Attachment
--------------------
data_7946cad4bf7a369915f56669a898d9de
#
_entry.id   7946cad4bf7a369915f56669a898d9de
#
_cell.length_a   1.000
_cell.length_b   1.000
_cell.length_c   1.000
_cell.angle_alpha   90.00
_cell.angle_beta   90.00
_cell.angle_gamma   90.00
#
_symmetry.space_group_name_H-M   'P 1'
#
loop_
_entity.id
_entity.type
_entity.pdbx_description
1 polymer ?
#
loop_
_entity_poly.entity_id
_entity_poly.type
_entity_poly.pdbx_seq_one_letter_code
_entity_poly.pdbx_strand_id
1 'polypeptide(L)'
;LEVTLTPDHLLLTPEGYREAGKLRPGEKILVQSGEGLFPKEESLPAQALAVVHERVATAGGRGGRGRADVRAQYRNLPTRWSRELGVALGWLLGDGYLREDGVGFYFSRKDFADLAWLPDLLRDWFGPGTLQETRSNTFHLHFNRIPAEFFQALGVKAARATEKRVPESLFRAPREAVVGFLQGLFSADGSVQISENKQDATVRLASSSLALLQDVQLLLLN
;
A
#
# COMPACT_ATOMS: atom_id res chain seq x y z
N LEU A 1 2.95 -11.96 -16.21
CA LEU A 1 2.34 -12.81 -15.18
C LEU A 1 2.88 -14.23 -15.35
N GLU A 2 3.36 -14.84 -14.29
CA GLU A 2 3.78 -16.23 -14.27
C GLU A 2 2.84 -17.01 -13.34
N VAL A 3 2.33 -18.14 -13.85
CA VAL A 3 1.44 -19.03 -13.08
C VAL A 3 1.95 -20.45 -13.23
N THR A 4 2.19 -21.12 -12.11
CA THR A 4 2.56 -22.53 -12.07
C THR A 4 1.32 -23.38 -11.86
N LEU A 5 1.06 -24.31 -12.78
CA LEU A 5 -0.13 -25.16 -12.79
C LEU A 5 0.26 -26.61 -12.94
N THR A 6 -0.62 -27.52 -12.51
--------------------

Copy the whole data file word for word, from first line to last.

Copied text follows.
data_7946cad4bf7a369915f56669a898d9de
#
_entry.id   7946cad4bf7a369915f56669a898d9de
#
_cell.length_a   1.000
_cell.length_b   1.000
_cell.length_c   1.000
_cell.angle_alpha   90.00
_cell.angle_beta   90.00
_cell.angle_gamma   90.00
#
_symmetry.space_group_name_H-M   'P 1'
#
loop_
_entity.id
_entity.type
_entity.pdbx_description
1 polymer ?
#
loop_
_entity_poly.entity_id
_entity_poly.type
_entity_poly.pdbx_seq_one_letter_code
_entity_poly.pdbx_strand_id
1 'polypeptide(L)'
;LEVTLTPDHLLLTPEGYREAGKLRPGEKILVQSGEGLFPKEESLPAQALAVVHERVATAGGRGGRGRADVRAQYRNLPTRWSRELGVALGWLLGDGYLREDGVGFYFSRKDFADLAWLPDLLRDWFGPGTLQETRSNTFHLHFNRIPAEFFQALGVKAARATEKRVPESLFRAPREAVVGFLQGLFSADGSVQISENKQDATVRLASSSLALLQDVQLLLLN
;
A
#
# COMPACT_ATOMS: atom_id res chain seq x y z
N LEU A 1 2.95 -11.96 -16.21
CA LEU A 1 2.34 -12.81 -15.18
C LEU A 1 2.88 -14.23 -15.35
N GLU A 2 3.36 -14.84 -14.29
CA GLU A 2 3.78 -16.23 -14.27
C GLU A 2 2.84 -17.01 -13.34
N VAL A 3 2.33 -18.14 -13.85
CA VAL A 3 1.44 -19.03 -13.08
C VAL A 3 1.95 -20.45 -13.23
N THR A 4 2.19 -21.12 -12.11
CA THR A 4 2.56 -22.53 -12.07
C THR A 4 1.32 -23.38 -11.86
N LEU A 5 1.06 -24.31 -12.78
CA LEU A 5 -0.13 -25.16 -12.79
C LEU A 5 0.26 -26.61 -12.94
N THR A 6 -0.62 -27.52 -12.51